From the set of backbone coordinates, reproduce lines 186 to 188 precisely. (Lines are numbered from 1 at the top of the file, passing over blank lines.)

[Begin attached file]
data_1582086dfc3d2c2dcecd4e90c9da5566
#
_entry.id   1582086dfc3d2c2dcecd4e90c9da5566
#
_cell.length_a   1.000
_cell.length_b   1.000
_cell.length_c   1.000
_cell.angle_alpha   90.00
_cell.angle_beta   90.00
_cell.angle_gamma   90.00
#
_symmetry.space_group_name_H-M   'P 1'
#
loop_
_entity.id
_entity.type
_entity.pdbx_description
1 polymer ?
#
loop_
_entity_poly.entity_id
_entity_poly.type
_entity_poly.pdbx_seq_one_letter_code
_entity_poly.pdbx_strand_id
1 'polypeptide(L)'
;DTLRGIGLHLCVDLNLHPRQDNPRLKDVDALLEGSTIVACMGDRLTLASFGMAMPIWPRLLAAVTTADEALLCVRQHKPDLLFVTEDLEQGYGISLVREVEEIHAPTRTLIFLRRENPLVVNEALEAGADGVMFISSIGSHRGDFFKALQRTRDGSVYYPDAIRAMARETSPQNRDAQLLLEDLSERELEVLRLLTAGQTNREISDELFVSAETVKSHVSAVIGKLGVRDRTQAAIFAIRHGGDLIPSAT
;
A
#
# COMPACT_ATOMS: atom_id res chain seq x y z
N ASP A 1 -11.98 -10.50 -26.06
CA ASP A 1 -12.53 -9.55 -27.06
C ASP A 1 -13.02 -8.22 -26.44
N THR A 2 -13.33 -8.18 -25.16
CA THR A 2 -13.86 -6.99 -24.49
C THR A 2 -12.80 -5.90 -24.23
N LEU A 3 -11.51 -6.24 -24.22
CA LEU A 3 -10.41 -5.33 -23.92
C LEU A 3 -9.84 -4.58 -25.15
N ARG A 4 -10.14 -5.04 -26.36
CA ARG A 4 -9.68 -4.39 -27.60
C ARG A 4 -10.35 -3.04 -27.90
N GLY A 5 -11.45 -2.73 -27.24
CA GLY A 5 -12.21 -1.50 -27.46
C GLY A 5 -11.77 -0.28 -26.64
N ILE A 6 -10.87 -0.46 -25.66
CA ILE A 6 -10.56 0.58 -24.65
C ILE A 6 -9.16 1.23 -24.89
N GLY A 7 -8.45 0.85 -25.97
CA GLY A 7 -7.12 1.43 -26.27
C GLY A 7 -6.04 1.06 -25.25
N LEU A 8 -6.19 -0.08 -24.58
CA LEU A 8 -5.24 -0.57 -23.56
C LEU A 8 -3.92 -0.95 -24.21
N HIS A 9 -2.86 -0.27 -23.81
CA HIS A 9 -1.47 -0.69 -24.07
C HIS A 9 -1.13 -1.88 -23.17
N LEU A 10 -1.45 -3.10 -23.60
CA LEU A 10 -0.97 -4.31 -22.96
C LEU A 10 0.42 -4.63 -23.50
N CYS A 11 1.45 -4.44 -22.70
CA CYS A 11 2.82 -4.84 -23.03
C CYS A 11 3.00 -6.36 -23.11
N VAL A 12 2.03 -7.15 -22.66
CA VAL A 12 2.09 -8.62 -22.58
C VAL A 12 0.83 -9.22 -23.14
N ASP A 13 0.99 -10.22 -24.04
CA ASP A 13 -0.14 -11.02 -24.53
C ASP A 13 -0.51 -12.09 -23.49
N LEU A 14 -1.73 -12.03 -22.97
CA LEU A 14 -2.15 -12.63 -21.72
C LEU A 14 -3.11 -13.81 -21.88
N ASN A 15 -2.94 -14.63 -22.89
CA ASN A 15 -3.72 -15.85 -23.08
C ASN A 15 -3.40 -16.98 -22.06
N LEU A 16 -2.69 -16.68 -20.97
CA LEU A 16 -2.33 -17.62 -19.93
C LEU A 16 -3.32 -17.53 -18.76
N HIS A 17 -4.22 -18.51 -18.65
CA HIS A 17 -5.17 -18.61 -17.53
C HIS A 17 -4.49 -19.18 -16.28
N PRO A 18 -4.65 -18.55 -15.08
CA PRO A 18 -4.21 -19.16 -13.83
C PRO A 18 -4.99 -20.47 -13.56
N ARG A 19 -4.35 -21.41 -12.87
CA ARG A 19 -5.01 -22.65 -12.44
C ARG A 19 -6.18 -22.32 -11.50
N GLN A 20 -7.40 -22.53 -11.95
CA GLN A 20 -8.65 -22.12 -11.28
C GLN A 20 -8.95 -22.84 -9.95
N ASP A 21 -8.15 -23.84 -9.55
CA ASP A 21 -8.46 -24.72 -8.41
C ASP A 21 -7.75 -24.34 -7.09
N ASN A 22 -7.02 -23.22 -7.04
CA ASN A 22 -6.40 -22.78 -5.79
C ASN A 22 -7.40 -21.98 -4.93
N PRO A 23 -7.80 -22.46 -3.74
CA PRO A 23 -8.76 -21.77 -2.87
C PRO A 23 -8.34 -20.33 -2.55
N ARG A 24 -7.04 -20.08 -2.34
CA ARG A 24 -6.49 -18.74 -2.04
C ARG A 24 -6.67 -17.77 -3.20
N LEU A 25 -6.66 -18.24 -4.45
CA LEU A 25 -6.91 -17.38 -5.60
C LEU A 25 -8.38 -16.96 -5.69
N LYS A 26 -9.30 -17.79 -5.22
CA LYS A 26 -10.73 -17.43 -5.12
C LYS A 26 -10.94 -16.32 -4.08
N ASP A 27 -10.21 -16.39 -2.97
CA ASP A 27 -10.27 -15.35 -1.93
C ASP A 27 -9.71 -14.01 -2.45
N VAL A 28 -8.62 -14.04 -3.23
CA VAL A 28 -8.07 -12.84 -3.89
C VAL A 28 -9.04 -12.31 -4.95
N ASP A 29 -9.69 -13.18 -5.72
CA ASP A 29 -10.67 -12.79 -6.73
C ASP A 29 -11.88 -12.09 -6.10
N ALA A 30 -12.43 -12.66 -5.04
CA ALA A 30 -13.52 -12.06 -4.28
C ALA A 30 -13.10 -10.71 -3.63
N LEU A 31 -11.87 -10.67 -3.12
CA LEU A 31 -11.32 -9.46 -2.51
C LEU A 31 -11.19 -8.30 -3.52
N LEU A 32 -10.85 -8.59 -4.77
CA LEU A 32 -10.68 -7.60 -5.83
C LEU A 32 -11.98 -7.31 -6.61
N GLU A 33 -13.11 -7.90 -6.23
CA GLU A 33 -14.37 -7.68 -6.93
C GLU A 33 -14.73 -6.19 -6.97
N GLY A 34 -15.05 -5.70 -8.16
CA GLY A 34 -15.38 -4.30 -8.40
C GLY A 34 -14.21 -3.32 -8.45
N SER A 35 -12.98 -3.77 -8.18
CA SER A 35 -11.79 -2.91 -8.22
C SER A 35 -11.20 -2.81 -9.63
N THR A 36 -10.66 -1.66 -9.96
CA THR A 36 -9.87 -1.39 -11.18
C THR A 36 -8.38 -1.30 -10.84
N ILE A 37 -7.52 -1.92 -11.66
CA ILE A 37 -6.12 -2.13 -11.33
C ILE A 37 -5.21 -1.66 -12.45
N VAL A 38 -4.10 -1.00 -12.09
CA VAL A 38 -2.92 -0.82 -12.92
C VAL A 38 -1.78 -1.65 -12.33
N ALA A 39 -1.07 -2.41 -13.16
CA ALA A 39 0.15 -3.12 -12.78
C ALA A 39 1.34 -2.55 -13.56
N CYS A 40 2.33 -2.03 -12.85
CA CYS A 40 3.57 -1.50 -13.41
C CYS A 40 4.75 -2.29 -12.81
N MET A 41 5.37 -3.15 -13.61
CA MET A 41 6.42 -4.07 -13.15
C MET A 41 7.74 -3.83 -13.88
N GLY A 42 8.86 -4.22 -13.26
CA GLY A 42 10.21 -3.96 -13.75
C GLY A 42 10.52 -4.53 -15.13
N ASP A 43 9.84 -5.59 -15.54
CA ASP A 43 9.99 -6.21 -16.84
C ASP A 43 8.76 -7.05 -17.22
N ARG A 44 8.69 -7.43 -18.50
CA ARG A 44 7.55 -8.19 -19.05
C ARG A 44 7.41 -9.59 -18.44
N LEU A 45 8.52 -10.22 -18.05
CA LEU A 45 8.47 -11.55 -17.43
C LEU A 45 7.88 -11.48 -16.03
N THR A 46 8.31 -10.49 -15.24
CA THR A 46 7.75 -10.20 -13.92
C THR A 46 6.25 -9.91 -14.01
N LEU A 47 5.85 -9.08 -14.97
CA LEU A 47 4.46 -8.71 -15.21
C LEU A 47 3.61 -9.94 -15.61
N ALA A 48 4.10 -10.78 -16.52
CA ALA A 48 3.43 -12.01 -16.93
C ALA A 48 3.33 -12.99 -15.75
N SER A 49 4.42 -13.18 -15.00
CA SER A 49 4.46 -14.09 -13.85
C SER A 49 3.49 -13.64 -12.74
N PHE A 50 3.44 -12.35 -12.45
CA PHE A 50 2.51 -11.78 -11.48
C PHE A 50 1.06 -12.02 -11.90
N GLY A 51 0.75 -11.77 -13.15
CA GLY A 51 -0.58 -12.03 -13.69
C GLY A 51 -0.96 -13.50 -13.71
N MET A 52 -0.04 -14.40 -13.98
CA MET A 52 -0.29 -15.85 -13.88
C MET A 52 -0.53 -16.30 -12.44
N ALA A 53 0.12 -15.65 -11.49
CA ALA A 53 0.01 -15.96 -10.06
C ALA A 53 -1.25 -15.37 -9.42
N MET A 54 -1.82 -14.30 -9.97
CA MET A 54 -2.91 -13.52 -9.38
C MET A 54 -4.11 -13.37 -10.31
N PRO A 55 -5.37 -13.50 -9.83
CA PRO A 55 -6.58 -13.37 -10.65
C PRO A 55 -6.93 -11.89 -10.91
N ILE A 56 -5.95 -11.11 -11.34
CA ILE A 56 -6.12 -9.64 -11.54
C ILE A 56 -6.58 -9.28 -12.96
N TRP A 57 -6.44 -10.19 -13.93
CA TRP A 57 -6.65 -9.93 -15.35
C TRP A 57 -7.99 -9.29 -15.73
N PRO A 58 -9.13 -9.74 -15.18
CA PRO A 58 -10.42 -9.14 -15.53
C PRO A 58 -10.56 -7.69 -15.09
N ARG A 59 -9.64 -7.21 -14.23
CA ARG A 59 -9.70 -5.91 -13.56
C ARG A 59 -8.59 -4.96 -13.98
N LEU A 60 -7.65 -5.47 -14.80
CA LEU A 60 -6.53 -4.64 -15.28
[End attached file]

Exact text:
C MET A 52 -0.53 -16.30 -12.44
N ALA A 53 0.12 -15.65 -11.49
CA ALA A 53 0.01 -15.96 -10.06